Matt Walker cast the line into the water. He’d already caught two salmon lying in a basket at his feet. Maybe he could catch a third.
He didn’t really care. He was living at the Grange, his new company’s mountain retreat and it had enough food stocks to last years. Super good food, too. Catching a third salmon wasn’t going to change anything.
His teammates kept asking when he was coming down from the mountain to begin his job. Actually his best friend, Metal, kept asking, When the fuck are you going to stop brooding?
He wasn’t brooding. He was … reflecting. Hard.
He didn’t feel any sense of urgency in coming down off the mountain. At times he felt like a 19th century trapper, only he shaved. Occasionally. There was a Matt Walker-shaped job just waiting for him at ASI, a security company of good guys, and good friends. He had accepted, but he wasn’t ready to start yet, and refused any notion of pay.
In exasperation, the Big Boss, John Huntington, threatened to just deposit a salary in his bank account so he’d be shamed into coming down and mixing with people.
They ended up compromising. Matt acted as caretaker of the Grange and had helped his good buddy Nick Mancino out of a scrape a while back. The scrape had been serious and the Grange had been blasted by a drone missile. Matt had overseen and helped with the repair work, donning his toolbelt with relish, grateful for the hard work that took his mind off other things.
He hadn’t wanted to be paid a cent, which had annoyed both John and his other Big Boss, former Senior Chief Douglas Kowalski.
Tough shit. They were tough guys, they could live with the frustration. For the moment, Matt was content to live like a hermit in a super luxurious mountain hideaway and nurse his fury.
Every once in a while a buddy from ASI would make it up to the Grange for a beer and a talk. They got the beer.
Seeing people was way down on the list of things Matt wanted to do. He was about done with people.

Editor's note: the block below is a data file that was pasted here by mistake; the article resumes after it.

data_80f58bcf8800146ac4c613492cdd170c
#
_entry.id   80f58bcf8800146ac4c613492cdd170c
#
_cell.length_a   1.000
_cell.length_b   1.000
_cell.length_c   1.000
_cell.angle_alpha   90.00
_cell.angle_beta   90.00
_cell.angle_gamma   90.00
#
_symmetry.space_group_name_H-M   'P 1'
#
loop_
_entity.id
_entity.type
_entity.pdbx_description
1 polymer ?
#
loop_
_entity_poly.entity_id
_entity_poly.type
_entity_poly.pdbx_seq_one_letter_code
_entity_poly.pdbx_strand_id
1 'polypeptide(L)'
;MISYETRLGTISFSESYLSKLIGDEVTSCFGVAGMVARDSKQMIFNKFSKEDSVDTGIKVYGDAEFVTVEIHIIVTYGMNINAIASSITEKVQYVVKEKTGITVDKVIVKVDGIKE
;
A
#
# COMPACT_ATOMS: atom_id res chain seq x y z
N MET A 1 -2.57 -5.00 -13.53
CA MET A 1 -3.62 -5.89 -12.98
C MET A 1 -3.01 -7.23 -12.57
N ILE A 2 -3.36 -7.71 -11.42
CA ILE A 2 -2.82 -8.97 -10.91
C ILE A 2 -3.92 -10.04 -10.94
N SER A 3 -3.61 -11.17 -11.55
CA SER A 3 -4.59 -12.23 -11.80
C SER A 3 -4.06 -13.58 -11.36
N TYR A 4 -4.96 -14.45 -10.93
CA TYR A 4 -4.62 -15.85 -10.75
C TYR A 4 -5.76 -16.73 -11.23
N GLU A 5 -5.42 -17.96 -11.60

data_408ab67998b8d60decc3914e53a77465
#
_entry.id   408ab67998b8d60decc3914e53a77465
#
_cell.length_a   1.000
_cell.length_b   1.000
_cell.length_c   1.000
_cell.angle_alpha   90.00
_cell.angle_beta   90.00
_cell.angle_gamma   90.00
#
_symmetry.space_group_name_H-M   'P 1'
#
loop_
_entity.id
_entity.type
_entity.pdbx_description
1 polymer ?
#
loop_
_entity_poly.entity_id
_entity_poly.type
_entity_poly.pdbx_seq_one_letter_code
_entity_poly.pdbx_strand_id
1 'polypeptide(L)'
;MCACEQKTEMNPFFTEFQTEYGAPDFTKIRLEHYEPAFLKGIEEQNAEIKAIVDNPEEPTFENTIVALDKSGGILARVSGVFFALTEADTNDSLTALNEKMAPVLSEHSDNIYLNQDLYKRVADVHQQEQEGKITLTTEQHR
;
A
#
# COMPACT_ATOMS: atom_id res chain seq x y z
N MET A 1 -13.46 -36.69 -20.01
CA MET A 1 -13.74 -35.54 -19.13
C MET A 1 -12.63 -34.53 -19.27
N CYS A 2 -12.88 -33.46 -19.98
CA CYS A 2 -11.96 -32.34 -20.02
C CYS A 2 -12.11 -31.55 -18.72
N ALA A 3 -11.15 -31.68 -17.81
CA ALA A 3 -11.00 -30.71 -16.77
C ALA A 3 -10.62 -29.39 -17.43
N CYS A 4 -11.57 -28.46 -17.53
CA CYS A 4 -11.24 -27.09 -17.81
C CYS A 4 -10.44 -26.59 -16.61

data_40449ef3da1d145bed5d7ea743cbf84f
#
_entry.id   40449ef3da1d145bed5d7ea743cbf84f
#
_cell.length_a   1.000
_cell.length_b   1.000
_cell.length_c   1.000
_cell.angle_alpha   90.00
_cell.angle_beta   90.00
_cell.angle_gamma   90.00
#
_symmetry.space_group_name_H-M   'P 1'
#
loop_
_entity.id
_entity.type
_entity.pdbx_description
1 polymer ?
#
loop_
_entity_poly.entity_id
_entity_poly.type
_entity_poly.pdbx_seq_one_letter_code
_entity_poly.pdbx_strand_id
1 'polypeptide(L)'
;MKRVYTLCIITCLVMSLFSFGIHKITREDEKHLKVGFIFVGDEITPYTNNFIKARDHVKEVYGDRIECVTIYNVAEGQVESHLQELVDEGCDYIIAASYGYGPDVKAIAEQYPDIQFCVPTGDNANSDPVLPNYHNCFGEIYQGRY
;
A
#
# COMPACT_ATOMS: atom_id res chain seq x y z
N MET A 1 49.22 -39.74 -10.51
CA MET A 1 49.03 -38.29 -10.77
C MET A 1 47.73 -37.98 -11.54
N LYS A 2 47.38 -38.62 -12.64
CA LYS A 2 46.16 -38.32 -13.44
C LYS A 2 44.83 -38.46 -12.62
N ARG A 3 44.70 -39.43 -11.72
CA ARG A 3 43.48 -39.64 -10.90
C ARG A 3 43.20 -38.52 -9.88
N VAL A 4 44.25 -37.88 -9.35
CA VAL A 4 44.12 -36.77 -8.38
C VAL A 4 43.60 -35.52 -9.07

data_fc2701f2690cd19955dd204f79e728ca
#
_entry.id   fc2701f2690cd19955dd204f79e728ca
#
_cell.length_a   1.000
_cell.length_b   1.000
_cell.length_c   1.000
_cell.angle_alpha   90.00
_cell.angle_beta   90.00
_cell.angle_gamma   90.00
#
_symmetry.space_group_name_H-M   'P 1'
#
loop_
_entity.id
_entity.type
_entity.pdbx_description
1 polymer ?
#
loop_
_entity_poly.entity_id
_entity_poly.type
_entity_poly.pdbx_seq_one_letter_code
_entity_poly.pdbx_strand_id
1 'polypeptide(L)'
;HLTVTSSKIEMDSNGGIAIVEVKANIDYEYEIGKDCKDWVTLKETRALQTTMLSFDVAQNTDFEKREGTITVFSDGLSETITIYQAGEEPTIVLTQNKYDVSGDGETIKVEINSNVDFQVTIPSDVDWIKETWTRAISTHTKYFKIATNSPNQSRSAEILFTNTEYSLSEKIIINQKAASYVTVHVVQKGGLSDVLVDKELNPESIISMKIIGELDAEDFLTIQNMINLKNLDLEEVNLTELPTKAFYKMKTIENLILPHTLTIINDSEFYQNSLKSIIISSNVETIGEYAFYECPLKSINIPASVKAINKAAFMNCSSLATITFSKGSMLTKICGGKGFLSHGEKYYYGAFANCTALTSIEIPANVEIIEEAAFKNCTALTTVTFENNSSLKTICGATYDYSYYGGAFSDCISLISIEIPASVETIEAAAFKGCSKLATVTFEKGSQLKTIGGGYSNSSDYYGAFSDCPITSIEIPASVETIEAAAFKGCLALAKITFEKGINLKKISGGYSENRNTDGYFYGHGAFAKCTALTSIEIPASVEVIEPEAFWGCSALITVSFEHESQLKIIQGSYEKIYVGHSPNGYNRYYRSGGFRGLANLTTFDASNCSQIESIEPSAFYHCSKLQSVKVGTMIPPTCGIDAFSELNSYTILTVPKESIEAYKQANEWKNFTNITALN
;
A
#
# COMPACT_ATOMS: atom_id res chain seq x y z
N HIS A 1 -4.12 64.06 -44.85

The outside world didn’t hold much appeal. And hell, he had enough money for the rest of his life if he wanted. His old man had left him a surprisingly large amount. Added to his savings and a few investments, it made him, technically, a millionaire, not that he gave a shit. He’d rather have his old man back.
A few freezing cold rain drops fell on his head. He watched as the rain swept down the mountain, a gray curtain descending from black clouds, the leading edge reaching the river. Time to get to shelter. Only a crazy man would continue standing out here in the cold and in the rain.
But…damn. The cool rain felt good.
He’d spent his military life as a SEAL—ten years—in hot, sandy hellholes that smelled of dust and shit, first in Iraq then Afghanistan. This was as far away from that as you could get.
He loved it up here, amazingly grateful for the clean air without the stench of open sewers of Iraq, surrounded by lush greenery, after years of the sere, bare rocky landscape of Afghanistan. The foothills of Mount Hood were paradise and he loved it. Even the rain—so fresh and clean—was welcome.
The patter of drops falling hard on the rocks lining the river’s shore grew louder, became a drumbeat. He was getting drenched, nature’s way of telling him to cut this shit out, get inside, get dry, get outside a nice glass of Talisker.
He lifted his face up to the cold rain for a moment, enjoying the fresh wind, the moment of calm after so many years of back to back deployments. Okay, time to go.
He lifted the rod and felt resistance. He’d caught something at the last minute. Something big, to judge from the reel spinning out. Huh.
The water boiled white in spots where it rushed over underwater rocks. He pulled hard on the rod but still felt major resistance in the line. Something appeared then disappeared in the river. Something big, pale. What kind of fish was that color?
And then he saw it—a slender arm and a hand. Just a second before it tumbled out of sight.
Fuck, he’d caught a person, not a fish! Somehow his hook had ripped into human flesh.
There it was again! Pale gray skin against gray water. Matt sprang into action without thinking. The part of his mind that had been altered by combat already had a plan by his next breath.
He whipped out his boot knife, sliced the fishing line and dove straight into the water, swimming fast. It was a race against time. Anyone who wasn’t a SEAL or an Olympic level swimmer was going to drown in this water. And he hadn’t seen the person actually swim, just be carried along by the rushing water.
He crawled powerfully, keeping his eyes peeled for that unnatural sign of flailing limbs. The river took a bend and he swam curving around, keeping to the center of the river where there was a deeper channel and the churning waters were calmer.
A squall pelted his face with icy water and he had to close his eyes for a moment. In BUDS they’d swim ten miles a day using the combat sidestroke but that kept him underwater most of the time. Right now, he had to stay above the water with his eyes open to keep track of the person.
Maybe the body.
It was freezing cold and he had no idea how long the person had been in the water. But if it was more than twenty minutes, he was searching for a corpse not a person.
A pale curve of flesh within a white wave…there! Drifting toward the left hand bank where a small eddy captured it, spinning it. Matt caught a glimpse of long red hair, a delicate profile before a wave washed over it.
A woman! This was a woman he’d hooked!